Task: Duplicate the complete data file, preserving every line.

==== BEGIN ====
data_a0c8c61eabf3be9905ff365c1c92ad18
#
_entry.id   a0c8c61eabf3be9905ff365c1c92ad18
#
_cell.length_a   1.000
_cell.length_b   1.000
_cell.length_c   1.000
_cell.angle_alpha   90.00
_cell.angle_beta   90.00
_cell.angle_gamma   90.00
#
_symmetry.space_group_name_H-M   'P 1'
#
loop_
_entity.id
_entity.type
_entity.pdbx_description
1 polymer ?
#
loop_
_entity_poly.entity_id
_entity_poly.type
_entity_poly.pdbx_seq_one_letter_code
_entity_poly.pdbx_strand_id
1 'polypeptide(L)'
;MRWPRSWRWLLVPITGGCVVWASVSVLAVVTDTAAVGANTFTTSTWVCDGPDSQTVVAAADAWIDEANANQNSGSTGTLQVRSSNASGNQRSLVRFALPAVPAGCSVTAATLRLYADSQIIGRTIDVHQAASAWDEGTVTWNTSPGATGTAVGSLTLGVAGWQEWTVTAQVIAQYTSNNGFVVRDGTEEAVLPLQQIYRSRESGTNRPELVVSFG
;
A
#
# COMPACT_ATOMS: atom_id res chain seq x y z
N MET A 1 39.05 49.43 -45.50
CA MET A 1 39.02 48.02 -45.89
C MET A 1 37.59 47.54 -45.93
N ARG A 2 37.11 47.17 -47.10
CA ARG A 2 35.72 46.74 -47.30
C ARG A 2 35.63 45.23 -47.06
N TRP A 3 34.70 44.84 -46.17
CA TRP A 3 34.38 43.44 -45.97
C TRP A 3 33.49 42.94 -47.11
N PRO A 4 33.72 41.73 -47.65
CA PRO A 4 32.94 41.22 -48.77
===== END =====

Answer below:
data_a0c8c61eabf3be9905ff365c1c92ad18
#
_entry.id   a0c8c61eabf3be9905ff365c1c92ad18
#
_cell.length_a   1.000
_cell.length_b   1.000
_cell.length_c   1.000
_cell.angle_alpha   90.00
_cell.angle_beta   90.00
_cell.angle_gamma   90.00
#
_symmetry.space_group_name_H-M   'P 1'
#
loop_
_entity.id
_entity.type
_entity.pdbx_description
1 polymer ?
#
loop_
_entity_poly.entity_id
_entity_poly.type
_entity_poly.pdbx_seq_one_letter_code
_entity_poly.pdbx_strand_id
1 'polypeptide(L)'
;MRWPRSWRWLLVPITGGCVVWASVSVLAVVTDTAAVGANTFTTSTWVCDGPDSQTVVAAADAWIDEANANQNSGSTGTLQVRSSNASGNQRSLVRFALPAVPAGCSVTAATLRLYADSQIIGRTIDVHQAASAWDEGTVTWNTSPGATGTAVGSLTLGVAGWQEWTVTAQVIAQYTSNNGFVVRDGTEEAVLPLQQIYRSRESGTNRPELVVSFG
;
A
#
# COMPACT_ATOMS: atom_id res chain seq x y z
N MET A 1 39.05 49.43 -45.50
CA MET A 1 39.02 48.02 -45.89
C MET A 1 37.59 47.54 -45.93
N ARG A 2 37.11 47.17 -47.10
CA ARG A 2 35.72 46.74 -47.30
C ARG A 2 35.63 45.23 -47.06
N TRP A 3 34.70 44.84 -46.17
CA TRP A 3 34.38 43.44 -45.97
C TRP A 3 33.49 42.94 -47.11
N PRO A 4 33.72 41.73 -47.65
CA PRO A 4 32.94 41.22 -48.77